Photographer: Helen H. Richardson/Denver Post via Getty Images
Landowners, Frackers in Tense Faceoff in Wake of Colorado BlastBy
Residents and builders seek more transparency from companies
Fatal blast opened statewide debate as shale boom is expanding
The fracking frenzy in Colorado is spurring a tense faceoff between shale drillers in the region and residents seeking a better handle on the dangers in their own backyards after a killer pipeline explosion last year.
Gov. John Hickenlooper ordered a review of oil and natural gas operations after the April blast, which destroyed a home, killed two men and injured a woman just north of Denver. Now the industry is clashing with state residents who are pushing for new rules that would mandate precise and comprehensive public mapping for underground lines.
With regulators extending the rule-making process into next month, residents say the additional disclosure would help guarantee lines are properly cared for and support quicker emergency response if an accident occurred. The industry says it’s unneeded, and could open them up to terrorist strikes.
Colorado is seeing "an affluent population collide with energy development," which isn’t necessarily the case in other parts of the country, according to Katie Bays, an analyst at Height Securities LLC in Washington. "There’s very little that everyone in Colorado agrees on."
The dispute comes as explorers are increasingly returning to the oil-rich rock of Colorado as a way to expand beyond the shale plays of Texas and New Mexico. Drilling in the Denver-Julesburg Basin northeast of Denver has doubled since mid-2016 to 25 rigs, including the recent addition of equipment searching for natural gas for the first time in two years.
Last April’s explosion in the community of Firestone was triggered by natural gas leaking from a gathering line nearby, which had been abandoned but not capped. The blast was linked to one of Anadarko Petroleum Corp.’s wells and prompted the driller to close more than 3,000 wells in Colorado as a precaution.
The Colorado Oil and Gas Conservation Commission last month released a draft of new rules it’s proposing in response to the governor’s call for a review. The results, outlined in a September report, found more than 120,000 flow-line segments running within 1,000 feet of buildings. At the same time, more than 400 of the lines failed to pass standard testing, according to the regulators.
The new regulations, if approved, would addresses management of abandoned flow lines and add new requirements for leak detection and pressure testing. They don’t include mandated public mapping, spurring protests by local landowners.
"What I’m seeing is that residents and homeowners are concerned whether the largest investment they have is safe," said Sara Loflin, executive director of the League of Oil and Gas Impacted Coloradans, which seeks to promote oil and gas reform statewide.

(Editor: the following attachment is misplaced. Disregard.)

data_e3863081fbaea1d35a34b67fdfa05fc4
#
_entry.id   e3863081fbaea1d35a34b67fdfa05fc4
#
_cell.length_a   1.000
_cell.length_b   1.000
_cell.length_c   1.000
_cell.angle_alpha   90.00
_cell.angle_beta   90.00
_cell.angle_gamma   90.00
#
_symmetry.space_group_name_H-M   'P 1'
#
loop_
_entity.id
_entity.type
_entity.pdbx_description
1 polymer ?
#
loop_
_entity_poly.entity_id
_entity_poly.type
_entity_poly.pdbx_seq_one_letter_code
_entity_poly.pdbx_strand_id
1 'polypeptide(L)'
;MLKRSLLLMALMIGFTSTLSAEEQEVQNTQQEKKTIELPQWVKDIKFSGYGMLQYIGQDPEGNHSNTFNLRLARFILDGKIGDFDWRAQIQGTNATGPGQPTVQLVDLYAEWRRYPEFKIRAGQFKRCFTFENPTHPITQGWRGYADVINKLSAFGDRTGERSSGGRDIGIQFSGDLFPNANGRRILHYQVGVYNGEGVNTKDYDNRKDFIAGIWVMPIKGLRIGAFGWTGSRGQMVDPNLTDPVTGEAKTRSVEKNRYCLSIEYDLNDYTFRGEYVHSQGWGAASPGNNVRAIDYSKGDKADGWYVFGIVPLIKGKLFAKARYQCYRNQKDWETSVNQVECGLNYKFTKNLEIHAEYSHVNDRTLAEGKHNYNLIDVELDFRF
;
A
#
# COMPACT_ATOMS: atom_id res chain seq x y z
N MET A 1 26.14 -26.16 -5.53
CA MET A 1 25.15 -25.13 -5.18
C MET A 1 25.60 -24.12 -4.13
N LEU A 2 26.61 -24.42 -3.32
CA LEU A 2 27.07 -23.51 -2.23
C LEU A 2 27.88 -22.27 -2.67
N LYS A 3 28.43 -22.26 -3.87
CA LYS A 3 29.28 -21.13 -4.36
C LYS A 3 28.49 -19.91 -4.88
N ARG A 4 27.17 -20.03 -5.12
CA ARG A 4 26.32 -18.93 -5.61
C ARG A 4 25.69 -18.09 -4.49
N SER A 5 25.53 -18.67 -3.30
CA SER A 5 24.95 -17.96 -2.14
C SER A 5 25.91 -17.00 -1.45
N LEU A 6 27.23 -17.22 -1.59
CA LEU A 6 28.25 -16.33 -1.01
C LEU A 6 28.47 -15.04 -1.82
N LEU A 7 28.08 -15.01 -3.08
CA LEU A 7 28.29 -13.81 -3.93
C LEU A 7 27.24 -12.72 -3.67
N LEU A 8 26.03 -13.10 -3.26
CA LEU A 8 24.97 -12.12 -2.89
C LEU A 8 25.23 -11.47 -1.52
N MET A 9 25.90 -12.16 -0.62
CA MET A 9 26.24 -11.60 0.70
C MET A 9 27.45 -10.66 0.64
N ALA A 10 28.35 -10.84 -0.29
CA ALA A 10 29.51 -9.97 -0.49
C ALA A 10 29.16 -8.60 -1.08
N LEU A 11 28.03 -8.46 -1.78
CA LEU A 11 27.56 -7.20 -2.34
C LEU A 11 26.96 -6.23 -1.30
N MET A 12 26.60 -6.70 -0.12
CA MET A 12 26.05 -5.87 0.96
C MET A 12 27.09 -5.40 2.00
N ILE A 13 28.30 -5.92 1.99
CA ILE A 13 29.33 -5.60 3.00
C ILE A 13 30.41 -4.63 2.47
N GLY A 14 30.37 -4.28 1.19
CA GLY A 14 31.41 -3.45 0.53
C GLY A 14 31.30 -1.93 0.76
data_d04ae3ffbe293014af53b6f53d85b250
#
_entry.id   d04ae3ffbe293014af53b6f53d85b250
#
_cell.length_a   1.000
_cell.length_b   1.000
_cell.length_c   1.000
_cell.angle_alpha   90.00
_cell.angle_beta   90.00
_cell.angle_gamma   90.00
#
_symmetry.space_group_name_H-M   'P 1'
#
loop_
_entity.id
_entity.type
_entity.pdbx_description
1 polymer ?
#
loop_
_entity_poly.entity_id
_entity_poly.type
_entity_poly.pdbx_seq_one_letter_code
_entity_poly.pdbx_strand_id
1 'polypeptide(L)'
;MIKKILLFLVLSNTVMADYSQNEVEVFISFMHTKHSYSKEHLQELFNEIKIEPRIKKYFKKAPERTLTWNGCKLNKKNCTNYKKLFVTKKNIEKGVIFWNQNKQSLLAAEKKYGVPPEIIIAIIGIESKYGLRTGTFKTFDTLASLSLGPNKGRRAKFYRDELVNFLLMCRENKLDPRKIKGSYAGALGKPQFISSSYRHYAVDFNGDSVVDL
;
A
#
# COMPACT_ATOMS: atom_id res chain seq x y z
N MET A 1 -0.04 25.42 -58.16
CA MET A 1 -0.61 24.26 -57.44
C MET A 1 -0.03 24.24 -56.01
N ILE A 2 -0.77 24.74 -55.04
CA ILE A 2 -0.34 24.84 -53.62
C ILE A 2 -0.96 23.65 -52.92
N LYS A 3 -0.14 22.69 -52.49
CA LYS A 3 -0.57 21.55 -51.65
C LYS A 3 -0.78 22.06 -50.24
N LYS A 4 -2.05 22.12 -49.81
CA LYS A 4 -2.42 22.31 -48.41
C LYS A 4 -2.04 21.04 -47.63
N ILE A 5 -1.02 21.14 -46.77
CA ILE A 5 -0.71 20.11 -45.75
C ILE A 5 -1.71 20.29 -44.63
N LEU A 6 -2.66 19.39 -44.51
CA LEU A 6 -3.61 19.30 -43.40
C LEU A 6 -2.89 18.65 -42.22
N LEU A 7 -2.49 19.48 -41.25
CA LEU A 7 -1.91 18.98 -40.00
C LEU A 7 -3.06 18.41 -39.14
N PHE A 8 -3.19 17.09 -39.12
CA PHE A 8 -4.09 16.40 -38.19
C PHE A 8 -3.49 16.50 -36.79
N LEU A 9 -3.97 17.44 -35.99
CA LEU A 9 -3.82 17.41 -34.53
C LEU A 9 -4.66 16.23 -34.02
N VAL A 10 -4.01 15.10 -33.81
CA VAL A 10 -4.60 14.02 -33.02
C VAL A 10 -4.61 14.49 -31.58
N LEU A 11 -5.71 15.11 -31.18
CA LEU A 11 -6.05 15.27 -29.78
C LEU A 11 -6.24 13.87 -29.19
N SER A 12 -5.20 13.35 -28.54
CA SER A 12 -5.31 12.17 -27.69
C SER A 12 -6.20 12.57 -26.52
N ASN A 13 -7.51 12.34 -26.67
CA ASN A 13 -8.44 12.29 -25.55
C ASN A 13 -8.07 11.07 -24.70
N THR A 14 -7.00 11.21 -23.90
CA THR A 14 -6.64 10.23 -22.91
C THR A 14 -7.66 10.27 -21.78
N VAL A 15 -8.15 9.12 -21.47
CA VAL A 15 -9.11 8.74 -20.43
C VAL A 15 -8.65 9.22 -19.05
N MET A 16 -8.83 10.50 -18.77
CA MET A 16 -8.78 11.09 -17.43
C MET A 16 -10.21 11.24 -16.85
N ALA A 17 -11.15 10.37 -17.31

A decision will come after the group revisits the issue in February, the commission said in its Jan. 9 meeting.
The fracking frenzy is crossing paths with Colorado’s suburbs, as housing developments emerge in areas previously occupied by rigs and farmland. With a state law that allows entire neighborhoods to be forced into leasing the minerals beneath their properties as long as one person consents, homeowners are unable to stop development.
In contrast, many states require 51 percent of owners in a drilling area to consent. Against that backdrop, some residents and home builders are concerned about preventing another incident like the Firestone blast.
That sentiment extends to home builders, too. Pipeline location information is important in planning and development, the Colorado Association of Home Builders said this month. Disclosure would enable builders to include pipelines in their surveys and provide information to local governments and homeowners, the group said.
The industry sees it differently. At the January hearing, oil and natural gas companies, including representatives of Anadarko, argued that public information about locations could invite terrorists to tamper with or damage lines. They have pointed to the 811 "call before you dig" hotline, which provides information on individual lines.
"We do not want to give roadmaps to those who wish to intentionally harm our energy infrastructure," said Dan Haley, chief executive officer of the Colorado Oil & Gas Association, in an emailed statement. "That would only place a far greater number of people at risk."
Anadarko didn’t immediately respond to request for additional comment.
Environmentalists and community representatives have said the 811 option falls short because it doesn’t ensure local governments can plan safely, and could slow response following an emergency event. "If you want to say you’re one of the safest industries, why are you fighting mapping?" Loflin asks.
Loflin says she doesn’t expect the industry to concede on mapping information, and believes a legislative solution -- not just a regulatory ruling -- will be needed to over the industry’s objections. Her group plans to work with state legislature, other resident groups and local governments top make that happen.
"At times, Colorado becomes a testing ground for what this could look like in other places," Loftin said.